Inside every great person is a rotten novel

Last week I heard the word "Napoleonic" being used to mean mediocre and small-scale. Now, not much about Napoleon was mingy, but in this case it was, as far as I could make out, used absolutely correctly.

It turned up in an edition of Radio 3's Night Waves, in which there was a discussion chaired by Roy Porter on politicians who had had writing ambitions. Napoleon, said one expert, had wanted to be a writer before he ever became a soldier, and had in fact written a long Rousseauesque work, which he had hopefully submitted to a literary competition.

Being not even as good as bad Rousseau, it had failed, and Napoleon had compensated for this by joining the army and conquering half the known world, thus leading to exile on St Helena where, as far as I know, he did not return to his ambition of churning out fiction.

The conversation ranged over other politicians who had tried their hand at writing, notably Disraeli, but then somebody brought up the fact that Winston Churchill had written at least one novel.

"What was it like?" said someone.

"Oh," said the Napoleon expert, "I would say that Churchill's fiction had Napoleonic stature."

Meaning drastically bad, like Napoleon's writing. Nice one. But I was disappointed, as the discussion wore on, that nobody referred to Benito Mussolini's novel.

I have never read it. I do not know what it is called. I only know that I saw it listed in a second-hand bookseller's catalogue about four months ago, and I thought to myself at the time: "Mussolini's only novel! Should be well worth a read. I ought to get that." Which was followed by another thought: "Life is too short to read Mussolini's novels, especially when you haven't read any George Eliot yet ..."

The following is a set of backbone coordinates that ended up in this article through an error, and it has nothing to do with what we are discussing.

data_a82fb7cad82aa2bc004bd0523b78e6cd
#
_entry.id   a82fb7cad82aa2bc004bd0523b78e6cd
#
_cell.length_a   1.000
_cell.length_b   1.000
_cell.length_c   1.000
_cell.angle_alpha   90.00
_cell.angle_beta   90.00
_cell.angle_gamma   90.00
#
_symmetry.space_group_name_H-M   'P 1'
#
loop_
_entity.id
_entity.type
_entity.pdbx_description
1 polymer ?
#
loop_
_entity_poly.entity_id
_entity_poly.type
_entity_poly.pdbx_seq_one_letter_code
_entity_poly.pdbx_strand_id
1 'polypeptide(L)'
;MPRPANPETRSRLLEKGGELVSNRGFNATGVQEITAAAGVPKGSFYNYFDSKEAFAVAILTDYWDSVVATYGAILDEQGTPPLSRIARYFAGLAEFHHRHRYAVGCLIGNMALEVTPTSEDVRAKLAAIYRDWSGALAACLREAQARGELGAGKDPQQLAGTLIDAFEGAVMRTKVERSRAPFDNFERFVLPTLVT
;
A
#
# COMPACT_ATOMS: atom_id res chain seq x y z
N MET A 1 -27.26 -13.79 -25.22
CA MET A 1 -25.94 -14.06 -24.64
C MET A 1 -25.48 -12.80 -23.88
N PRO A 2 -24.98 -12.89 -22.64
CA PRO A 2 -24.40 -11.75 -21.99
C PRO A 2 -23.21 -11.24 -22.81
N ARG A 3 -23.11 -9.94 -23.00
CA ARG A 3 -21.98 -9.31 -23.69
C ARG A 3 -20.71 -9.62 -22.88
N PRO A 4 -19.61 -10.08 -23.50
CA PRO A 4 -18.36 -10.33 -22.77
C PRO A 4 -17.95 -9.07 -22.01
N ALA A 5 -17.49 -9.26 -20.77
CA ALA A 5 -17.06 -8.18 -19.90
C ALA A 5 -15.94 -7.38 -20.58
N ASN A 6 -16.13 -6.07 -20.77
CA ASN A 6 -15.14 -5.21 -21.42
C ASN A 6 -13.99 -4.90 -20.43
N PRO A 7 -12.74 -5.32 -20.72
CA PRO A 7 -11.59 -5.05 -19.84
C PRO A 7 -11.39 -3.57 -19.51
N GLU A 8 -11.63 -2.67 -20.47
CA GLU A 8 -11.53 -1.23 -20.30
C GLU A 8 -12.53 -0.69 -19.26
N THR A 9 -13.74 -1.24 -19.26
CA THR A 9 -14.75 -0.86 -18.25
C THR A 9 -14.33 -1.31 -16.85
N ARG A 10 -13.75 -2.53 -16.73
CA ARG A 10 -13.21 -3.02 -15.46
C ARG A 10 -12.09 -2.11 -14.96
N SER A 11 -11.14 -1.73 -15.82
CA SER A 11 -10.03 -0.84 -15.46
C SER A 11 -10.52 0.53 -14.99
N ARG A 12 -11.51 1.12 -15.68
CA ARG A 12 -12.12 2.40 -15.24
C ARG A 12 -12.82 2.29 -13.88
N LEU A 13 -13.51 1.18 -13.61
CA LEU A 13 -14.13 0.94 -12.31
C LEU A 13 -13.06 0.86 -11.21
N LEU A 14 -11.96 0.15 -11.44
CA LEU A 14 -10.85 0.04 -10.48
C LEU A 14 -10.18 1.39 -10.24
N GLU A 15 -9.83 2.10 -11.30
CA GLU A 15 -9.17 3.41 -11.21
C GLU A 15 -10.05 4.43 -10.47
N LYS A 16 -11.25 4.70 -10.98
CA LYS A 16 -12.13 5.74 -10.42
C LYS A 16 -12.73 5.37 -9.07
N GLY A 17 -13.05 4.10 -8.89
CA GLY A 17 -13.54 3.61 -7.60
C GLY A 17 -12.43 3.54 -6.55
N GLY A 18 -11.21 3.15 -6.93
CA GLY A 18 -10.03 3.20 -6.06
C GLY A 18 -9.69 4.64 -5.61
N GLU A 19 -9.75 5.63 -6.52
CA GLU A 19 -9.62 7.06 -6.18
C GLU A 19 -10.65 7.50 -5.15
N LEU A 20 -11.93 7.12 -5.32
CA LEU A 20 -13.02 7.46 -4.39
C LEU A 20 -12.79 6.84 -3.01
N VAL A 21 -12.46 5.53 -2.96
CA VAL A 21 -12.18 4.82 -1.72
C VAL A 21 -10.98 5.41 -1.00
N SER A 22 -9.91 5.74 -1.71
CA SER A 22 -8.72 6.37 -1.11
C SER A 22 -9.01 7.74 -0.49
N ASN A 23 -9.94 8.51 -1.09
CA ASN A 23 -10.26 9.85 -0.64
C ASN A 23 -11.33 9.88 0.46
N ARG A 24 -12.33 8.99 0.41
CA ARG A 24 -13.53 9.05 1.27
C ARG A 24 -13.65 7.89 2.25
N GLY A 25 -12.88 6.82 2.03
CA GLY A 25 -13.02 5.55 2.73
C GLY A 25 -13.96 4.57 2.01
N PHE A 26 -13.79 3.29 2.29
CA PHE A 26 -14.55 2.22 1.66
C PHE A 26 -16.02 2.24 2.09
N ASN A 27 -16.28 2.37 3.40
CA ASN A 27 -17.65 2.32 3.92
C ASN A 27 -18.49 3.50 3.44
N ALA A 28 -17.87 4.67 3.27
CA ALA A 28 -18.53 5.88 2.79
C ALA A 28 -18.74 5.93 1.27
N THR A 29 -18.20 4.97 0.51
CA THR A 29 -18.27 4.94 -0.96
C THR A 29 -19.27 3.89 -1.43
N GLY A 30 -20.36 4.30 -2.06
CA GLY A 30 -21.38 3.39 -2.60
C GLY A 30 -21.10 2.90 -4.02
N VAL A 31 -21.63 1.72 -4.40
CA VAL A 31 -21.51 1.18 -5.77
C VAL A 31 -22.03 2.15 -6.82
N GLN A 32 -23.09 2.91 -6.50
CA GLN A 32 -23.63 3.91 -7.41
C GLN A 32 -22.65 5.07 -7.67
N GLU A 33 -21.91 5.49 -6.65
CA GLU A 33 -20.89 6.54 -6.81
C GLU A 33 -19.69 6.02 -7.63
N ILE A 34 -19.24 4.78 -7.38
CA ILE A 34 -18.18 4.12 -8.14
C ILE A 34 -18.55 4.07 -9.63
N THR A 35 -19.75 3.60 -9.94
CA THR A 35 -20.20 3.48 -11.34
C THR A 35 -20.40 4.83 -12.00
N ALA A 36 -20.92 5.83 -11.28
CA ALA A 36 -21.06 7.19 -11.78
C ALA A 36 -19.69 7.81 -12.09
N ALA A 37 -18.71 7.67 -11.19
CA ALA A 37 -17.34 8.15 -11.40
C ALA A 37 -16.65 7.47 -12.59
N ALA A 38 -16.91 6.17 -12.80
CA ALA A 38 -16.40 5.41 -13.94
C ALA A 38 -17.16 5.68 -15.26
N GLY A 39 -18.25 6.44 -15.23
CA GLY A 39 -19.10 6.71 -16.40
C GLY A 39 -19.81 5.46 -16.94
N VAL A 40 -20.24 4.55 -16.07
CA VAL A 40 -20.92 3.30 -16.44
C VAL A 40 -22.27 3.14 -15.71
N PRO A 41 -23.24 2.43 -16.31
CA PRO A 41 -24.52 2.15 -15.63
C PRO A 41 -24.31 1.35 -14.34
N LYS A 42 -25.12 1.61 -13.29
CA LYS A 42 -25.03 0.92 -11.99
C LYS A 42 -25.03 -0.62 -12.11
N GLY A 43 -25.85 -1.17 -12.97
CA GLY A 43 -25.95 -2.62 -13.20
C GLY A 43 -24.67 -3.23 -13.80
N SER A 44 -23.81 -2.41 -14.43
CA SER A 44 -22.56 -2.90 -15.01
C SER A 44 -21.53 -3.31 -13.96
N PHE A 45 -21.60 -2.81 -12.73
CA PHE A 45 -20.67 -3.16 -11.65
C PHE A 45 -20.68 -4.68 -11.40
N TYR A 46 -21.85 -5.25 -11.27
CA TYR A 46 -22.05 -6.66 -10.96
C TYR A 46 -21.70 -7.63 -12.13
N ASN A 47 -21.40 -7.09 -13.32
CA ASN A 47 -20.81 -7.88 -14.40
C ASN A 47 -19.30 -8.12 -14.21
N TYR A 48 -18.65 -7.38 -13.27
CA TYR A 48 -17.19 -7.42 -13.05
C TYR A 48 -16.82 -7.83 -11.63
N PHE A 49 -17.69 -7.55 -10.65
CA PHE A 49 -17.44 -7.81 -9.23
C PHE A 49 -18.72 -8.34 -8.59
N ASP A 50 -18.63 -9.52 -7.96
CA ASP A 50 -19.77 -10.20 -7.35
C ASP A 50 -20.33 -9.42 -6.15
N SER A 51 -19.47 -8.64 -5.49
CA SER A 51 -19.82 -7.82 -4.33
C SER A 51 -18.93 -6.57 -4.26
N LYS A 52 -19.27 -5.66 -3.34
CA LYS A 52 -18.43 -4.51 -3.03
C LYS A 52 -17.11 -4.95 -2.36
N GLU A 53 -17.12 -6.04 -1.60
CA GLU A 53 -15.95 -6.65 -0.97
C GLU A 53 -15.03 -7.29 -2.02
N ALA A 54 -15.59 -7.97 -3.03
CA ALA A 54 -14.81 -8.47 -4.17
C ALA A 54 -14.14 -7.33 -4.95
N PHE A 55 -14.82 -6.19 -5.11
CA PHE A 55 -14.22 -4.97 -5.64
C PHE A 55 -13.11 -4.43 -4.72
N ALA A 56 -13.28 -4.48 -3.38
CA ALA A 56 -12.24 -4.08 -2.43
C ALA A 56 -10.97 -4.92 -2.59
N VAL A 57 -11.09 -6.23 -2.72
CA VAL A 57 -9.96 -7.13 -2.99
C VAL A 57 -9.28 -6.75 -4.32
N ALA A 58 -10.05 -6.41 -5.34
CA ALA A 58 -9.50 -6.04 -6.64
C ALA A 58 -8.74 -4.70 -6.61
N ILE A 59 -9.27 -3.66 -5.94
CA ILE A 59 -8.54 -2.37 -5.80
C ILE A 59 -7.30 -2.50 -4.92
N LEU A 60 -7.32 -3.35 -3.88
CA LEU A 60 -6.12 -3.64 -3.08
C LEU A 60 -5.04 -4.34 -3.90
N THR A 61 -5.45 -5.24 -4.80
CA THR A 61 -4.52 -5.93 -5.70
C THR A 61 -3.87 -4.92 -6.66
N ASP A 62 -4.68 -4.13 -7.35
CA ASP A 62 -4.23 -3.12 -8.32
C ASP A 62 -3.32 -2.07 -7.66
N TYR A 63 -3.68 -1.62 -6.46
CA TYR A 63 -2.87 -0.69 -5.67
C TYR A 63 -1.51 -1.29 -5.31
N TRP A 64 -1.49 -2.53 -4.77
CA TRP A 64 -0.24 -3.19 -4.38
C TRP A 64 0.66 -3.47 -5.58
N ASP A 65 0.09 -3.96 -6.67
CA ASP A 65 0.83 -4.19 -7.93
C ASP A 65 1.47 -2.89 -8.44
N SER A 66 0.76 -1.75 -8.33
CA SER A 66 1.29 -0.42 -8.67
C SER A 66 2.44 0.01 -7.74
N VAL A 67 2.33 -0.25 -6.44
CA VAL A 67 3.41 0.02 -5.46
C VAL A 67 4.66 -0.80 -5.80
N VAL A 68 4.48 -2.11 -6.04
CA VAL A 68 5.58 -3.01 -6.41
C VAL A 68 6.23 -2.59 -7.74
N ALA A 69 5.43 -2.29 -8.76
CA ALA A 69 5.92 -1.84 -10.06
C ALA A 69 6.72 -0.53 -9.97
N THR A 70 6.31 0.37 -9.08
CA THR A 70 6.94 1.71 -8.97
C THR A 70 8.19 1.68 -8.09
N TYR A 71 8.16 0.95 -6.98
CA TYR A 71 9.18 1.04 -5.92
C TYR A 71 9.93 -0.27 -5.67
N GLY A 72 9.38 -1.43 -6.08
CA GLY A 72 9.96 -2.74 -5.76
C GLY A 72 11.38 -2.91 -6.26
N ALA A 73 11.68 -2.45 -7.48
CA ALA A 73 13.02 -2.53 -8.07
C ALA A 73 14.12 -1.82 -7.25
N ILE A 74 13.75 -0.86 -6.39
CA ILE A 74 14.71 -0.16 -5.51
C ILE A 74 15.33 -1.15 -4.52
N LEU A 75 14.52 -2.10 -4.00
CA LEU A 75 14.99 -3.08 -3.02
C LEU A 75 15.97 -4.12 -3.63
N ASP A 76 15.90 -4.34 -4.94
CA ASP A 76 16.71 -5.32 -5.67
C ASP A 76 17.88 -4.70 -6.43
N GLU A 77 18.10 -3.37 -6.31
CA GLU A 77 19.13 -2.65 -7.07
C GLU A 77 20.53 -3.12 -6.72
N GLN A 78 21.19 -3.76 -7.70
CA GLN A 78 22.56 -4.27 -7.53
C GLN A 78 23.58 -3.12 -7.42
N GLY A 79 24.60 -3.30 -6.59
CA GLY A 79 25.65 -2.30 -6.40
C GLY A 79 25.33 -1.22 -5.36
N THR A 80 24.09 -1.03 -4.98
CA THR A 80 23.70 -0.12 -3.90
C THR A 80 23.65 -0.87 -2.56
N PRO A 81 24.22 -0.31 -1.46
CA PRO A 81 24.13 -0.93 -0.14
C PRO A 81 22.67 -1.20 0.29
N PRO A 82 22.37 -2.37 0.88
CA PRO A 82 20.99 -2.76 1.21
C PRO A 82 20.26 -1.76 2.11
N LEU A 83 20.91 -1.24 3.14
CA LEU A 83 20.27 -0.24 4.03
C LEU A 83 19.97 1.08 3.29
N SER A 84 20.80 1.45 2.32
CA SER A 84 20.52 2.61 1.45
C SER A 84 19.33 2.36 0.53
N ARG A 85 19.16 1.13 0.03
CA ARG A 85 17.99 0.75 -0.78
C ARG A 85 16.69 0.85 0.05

So I didn't buy it, and I haven't read Mussolini's novel, nor indeed any Eliot. As indeed I haven't read Sarah Bernhardt's only novel, which I also saw listed in a catalogue once. But I think there is the beginnings of a programme here: forgettable but possibly fascinating novels by people who turned out to be much better at things like acting Hamlet with a wooden leg or invading Abyssinia. I don't know how many of these lost novels there are, how many forgotten novellas by Bismarck, General Franco or the Queen Mother, but I do know that if anyone turns this into a series, they must not leave out the only novel by Jean Harlow, the blonde bombshell.

It's called Today is Tonight and I bought a second-hand copy of this in what seems to be the first edition, brought out posthumously in paperback by Dell in 1965. The original price was 60 cents and I got it for 15p, but it's worth a good deal more than that, as it is rather a good story about a man and his wife who go crash in 1929 and emerge from it sadder and wiser, especially as the husband has meanwhile gone blind and has to be looked after by the wife, who takes a job as a night-club hostess to support him, but conceals this from him by making him believe that daytime is night-time ...

I have never met anyone who has ever read, or even seen, this novel by Jean Harlow. I did, however, once meet a man at a Punch lunch who worked in Hollywood in the Thirties and whose job, among other things, was to chaperone Jean Harlow to night-clubs.

"She was crazy about Art Tatum," he told me. "She couldn't listen to enough of his piano-playing. But the studio wouldn't let her go out at night alone. So I had to accompany her. Believe me, I got to hear a lot of Art Tatum."

I asked him if he knew about Jean Harlow's novel. He said he believed he had heard about it, but he had never read it. It wasn't his job to read her novels. Taking her to hear Art Tatum was bad enough, he said. I couldn't believe my ears. Taking Jean Harlow to hear Art Tatum and being paid for it would be my idea of heaven.

So, anyway, if anyone knows of any other novels unsuspectedly written by celebrities, please let me know. It could make us both famous.